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ECB's QE shield holds as EU turns screws on Greece: Euro credit

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While Greek Prime Minister Alexis Tsipras is buffeted by markets with each twist of his debt negotiations, the rest of the euro region is sheltered by US$1.3 trillion of central bank money.

[MADRID] While Greek Prime Minister Alexis Tsipras is buffeted by markets with each twist of his debt negotiations, the rest of the euro region is sheltered by US$1.3 trillion of central bank money.

The European Central Bank's plan to buy at least 1.1 trillion euros of bonds to boost inflation across the currency union is shielding the bloc's other debtor nations during the latest phase of the Greek crisis. The cost of borrowing for Italy, Spain and Portugal has barely moved even as Greek yields surged following Mr Tsipras's Jan 25 election victory.

Greek Finance Minister Yanis Varoufakis is heading into a second meeting with his euro-area colleagues on Monday after failing to agree a formula for keeping his country afloat this week. Yet unlike the earlier phases of the European debt crisis when Greece's euro status was in question, investors are still funding Italy, Spain and Ireland at record low rates.

"There have been virtually no signs of contagion," Simon Derrick, chief markets strategist at Bank of New York Mellon Corp. in London, said in a note to clients. "The ECB's quantitative easing program has helped establish a firewall around Greece that has both dampened the impact of yet another round of discussions over Greece's debt as well as provide a safety net should Greece end up leaving." 

The gap between the yields on debt issued by Greece and Italy, the European Union's most-indebted countries, more than doubled in the last year, according to data compiled by Bloomberg. Investors get an extra 8.37 percentage points to hold Greece's 10-year debt compared with similar securities issued by Italy. That compares with a gap of 2.69 percentage points in April 2014, the lowest in almost five years.

Spain's debt is yielding even less than Italy's as Prime Minister Mariano Rajoy targets the fastest economic growth since 2007 for the euro-region's fourth-largest economy, while Portugal's 10-year bonds are trading within 20 basis points of a record low for the euro era.

"Beyond near-term volatility I don't think Italy or Spain would suffer from a Greek standoff thanks to the upcoming ECB QE," said Axel Botte, a Paris-based strategist at Natixis Asset Management, which oversees 310 billion euros of assets including Spanish and Italian bonds. Mr Botte has stayed away from Greek bonds since 2011.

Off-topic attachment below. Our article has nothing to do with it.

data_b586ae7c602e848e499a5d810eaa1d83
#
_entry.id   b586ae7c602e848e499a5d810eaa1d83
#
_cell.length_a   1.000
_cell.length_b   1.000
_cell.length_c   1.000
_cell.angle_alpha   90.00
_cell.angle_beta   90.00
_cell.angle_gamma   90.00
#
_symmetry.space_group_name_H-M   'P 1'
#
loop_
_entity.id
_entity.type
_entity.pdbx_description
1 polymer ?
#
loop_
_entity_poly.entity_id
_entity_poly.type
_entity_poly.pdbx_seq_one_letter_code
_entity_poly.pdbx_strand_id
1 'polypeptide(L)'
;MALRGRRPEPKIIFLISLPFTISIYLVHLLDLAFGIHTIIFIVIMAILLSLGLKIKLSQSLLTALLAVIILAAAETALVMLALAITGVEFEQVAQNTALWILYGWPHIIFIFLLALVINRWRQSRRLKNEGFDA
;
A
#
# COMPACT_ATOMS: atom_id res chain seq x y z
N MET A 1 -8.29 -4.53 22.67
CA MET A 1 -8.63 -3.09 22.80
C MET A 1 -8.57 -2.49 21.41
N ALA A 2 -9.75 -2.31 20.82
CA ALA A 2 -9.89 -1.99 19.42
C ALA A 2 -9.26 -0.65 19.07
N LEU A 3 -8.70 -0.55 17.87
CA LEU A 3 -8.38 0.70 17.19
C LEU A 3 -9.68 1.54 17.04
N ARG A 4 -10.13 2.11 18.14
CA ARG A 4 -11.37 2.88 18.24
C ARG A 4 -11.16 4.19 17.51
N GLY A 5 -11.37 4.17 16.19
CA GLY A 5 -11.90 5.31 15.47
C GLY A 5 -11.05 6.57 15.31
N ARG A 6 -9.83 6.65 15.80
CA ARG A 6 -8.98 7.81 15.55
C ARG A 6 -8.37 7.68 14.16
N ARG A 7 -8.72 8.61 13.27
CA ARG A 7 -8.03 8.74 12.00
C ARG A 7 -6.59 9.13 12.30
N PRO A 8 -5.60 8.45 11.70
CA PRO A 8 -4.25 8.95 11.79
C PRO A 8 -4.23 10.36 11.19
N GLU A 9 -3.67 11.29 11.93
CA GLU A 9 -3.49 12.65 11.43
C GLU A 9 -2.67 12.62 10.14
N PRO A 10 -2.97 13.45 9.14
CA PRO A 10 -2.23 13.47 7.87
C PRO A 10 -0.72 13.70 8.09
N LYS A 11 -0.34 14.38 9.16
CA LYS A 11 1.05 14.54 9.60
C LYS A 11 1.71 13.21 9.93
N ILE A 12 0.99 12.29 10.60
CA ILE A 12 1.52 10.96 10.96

There is a danger of complacency as the bond market assumes Greece is unlikely to be expelled from the euro, according to some investors and analysts.

That's encouraging European policy makers to be tougher in negotiations because of the notion that a Greek exit would be survivable for the euro region, Chris Attfield, a fixed-income strategist at HSBC Holdings Plc in London, said last week.

While relative yields show investors' demand for Greek debt is decoupling from other southern European issues, Greek bond prices also have rebounded from the 15-month low seen at the end of last month as Mr Tsipras and Mr Varoufakis inch toward a settlement with their official creditors.

"I bought Greek bonds after elections and keep adding," Lutz Roehmeyer, who oversees US$1.1 billion of assets at Landesbank Berlin Investment GmbH, said on Monday. "Greece will stay in the euro zone and a debt solution is possible after hard negotiations."

Greece's 1.74 billion euros of bonds due 2025 are trading 59.52 cents on the euro compared with 54.46 cents on Jan 30, according to data on bid prices compiled by Bloomberg.

While the country's leverage exceeds 320 billion euros ($365 billion), or about 180 per cent of the country's gross domestic product, the risk of contagion across debt markets is also limited because 75 per cent of the debt consists of bailout loans provided by the European Union and International Monetary Fund instead of investors. The debt-to-GDP ratio for the whole euro area is 91 per cent, Eurostat says.

"To avoid a default and exit from the European monetary union, Greece urgently needs fresh financial aid," Henry Skeoch, a strategist at Barclays Plc in London, said in a note. "We see the euro government bond market, especially peripheral bonds, as exposed to contagion but think the magnitude of this would likely be much lower than during the euro-zone debt crisis."

BLOOMBERG